The increase was across the board (transport equipment +6.3% was half the total gain).  Overall 15 of 21 segments saw …

Friday the 13th curse?

Markets are tanking today!  Numbers were not that bad, Greece is at the same place it was!  Suddenly investors care.  Aside from that Bloomberg released an analysis of the world's strongest banks -- In the top 15, 5 were Canadian, three from Singapore and two from Switzerland.  None of the Canadian banks are rated AAA by Moody's (or S&P) in fact, National Bank of Canada (#3 in the world) is actually rated the weakest (in rating terms).  
I point this out to make this story funnier, it turns out that Cyprus only two commercial banks have an exposure to Greece of about $30 billion, or about 170% of Cyprus' GDP.  Today, everyone is talking write-downs on Greek debt (Duh!) with hair cuts of 40% to 75%.  In this instance, a poor country that has not too much sovereign debt could find itself as the world's most bankrupt country in about 5 minutes.
I wonder what rating Moody's and S&P assigned to these two banks???

Inquiring minds want to know -- not really!

To story so far

Over lunch yesterday with a friend we discussed the direction of the American economy.  I am naturally bearish and he is naturally bullish. So this lead to an interesting lunch. He asked me to articulate my thoughts and here they are:
I believe that the American economy faces heavy headwinds and that “business as usual” is just not on the cards.  Moreover, the American economy’s make up, imposes some real limits to future growth.
Over the past two decades, personal consumption as a percentage of GDP has trended upwards.  Looking back to the 80s and 90s personal consumption hovered around 60%.  In 2010 it reached 70% – it is much higher in the U.S. than in the rest of the OECD. Secondly, more than half of all adult Americans have FICO score of less than 600, prohibiting them from obtaining a mortgage.  Third, in some of America’s largest cities 8% of all homes are in default, where the home owners are channeling all expenditure away from mortgage payment to consumption.
What does this mea…

The world’s strongest banks:

The list here is interesting insofar that Singapore three banks are all included (Five of Canada’s 6 largest are in the top 20).  Switzerland’s two main banks are in the top 15.  Interestingly, all these countries banking regulators share a common view of banking:  Banks are utility, that are too big to fail, and therefore have to act cautiously.  Granted, Canada has so far been extremely lucky, the commodity boom, and a very healthy housing market have been tremendously helpful to banks' balance sheet, and aside from Australia it is the only housing market where prices are higher today than they were in 2007.  Bloomberg’s rating methodology may prove to be excessively beneficial for financial institutions that operate in small market, where retail deposits account for a higher percentage of their funding base.  Still Canadians will take honors when they are given.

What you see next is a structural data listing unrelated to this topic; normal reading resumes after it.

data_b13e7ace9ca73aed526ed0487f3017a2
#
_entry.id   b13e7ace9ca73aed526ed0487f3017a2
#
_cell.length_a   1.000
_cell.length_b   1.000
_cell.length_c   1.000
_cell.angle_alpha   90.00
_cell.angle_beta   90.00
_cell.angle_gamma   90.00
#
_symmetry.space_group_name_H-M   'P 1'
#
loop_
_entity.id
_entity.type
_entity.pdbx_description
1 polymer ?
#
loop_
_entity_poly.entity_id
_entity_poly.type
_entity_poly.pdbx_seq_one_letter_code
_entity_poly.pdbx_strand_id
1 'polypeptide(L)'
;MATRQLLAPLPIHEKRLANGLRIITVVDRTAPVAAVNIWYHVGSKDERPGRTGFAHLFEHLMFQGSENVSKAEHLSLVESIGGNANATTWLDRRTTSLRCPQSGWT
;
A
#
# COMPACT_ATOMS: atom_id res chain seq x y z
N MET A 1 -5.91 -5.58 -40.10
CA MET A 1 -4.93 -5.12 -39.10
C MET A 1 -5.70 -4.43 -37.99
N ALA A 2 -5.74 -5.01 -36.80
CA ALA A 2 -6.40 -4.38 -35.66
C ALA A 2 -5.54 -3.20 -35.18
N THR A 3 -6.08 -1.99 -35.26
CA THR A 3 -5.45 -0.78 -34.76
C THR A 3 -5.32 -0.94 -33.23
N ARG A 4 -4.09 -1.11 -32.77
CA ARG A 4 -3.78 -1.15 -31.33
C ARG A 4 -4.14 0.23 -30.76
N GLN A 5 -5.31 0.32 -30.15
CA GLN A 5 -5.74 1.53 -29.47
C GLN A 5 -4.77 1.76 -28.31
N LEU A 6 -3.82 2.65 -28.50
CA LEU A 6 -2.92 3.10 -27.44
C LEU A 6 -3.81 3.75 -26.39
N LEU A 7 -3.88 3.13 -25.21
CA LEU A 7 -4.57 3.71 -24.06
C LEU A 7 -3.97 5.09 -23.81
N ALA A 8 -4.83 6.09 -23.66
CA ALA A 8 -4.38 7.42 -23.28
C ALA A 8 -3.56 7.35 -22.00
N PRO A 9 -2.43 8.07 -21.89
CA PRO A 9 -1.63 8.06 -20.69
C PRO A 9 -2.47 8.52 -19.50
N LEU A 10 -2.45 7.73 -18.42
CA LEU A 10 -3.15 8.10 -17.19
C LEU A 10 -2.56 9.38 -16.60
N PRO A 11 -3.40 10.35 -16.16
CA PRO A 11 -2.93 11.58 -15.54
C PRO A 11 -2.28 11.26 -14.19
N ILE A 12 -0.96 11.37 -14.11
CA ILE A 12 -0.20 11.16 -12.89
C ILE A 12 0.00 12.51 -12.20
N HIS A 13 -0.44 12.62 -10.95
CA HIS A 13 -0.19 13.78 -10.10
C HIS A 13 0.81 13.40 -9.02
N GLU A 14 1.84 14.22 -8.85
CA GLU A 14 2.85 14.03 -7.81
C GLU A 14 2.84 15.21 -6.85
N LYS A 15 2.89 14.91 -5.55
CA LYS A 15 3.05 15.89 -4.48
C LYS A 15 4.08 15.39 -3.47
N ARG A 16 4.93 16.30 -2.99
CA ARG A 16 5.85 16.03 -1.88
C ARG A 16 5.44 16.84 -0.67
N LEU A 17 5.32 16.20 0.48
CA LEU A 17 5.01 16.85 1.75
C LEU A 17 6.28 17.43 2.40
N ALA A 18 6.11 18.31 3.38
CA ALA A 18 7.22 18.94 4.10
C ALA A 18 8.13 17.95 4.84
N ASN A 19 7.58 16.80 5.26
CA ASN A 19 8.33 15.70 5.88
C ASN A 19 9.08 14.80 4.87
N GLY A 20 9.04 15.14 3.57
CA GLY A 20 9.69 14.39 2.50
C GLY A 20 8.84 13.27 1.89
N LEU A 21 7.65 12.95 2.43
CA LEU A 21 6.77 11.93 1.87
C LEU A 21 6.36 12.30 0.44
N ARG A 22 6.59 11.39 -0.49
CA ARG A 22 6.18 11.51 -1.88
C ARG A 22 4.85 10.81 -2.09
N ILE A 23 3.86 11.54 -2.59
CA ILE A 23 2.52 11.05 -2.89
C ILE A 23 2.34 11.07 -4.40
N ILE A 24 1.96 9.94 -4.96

Canadian Banks Ranking
National Bank of Canada #3 Canadian Imperial Bank of Commerce #4 Toronto-Dominion #12 Royal Bank o…

Merging of Stock Exchange

Merger mania is in the air.So far, aside from generalities, little has been said about what benefits a merger between the TSX and the LSE would bring to shareholders and users.Since shares have to be listed on a public exchange and Canada has only one, the TSE has some aspect of a public good.Moreover, whereas the merger of the various European stock exchanges in the beginning of last decade made a lot of sense, the new cross border transactions are a different kind of animal.One has to wonder what benefits are derived from the merger of cross border stock markets.There have been a number of studies, although the “merger mania” only began 12 years ago.So far the data is sketchy, and most analysis seems to indicate that, at worse, users are no worse off.
A few years ago the Montreal and Toronto stock exchanges merged.This was probably a good merger because Montreal’s position as the sole market for derivatives was being challenged by Toronto (following the ending of a 10 year non-compet…

Greece, Europe and the Club Med Dilemma

Last week’s non meeting between the various European finance minister solved one thing, Europe is not set up to deal with a crisis. On the face of it this is an indictment of European union, but this problem is also true for the rest of the G7 countries. Exception would be Canada, simply because Canada’s fiscal crisis occurred in the mid 90s. When the world was growing, and Canada benefited from inclusion in NAFTA. Anyway the Financial times said it best
The core issue in the eurozone crisis is not the overall size of the peripheral countries’ sovereign debt. […]. The problem is that the eurozone is politically incapable of handling a crisis that is now contagious and has the potential to cause huge collateral damage. The “grand bargain” – a series of institutional agreements on eurozone sovereign debt by the European Council in March – did not address the resolution of the current crisis. That process is starting only now. Those responsible have realised that, no matter which debt …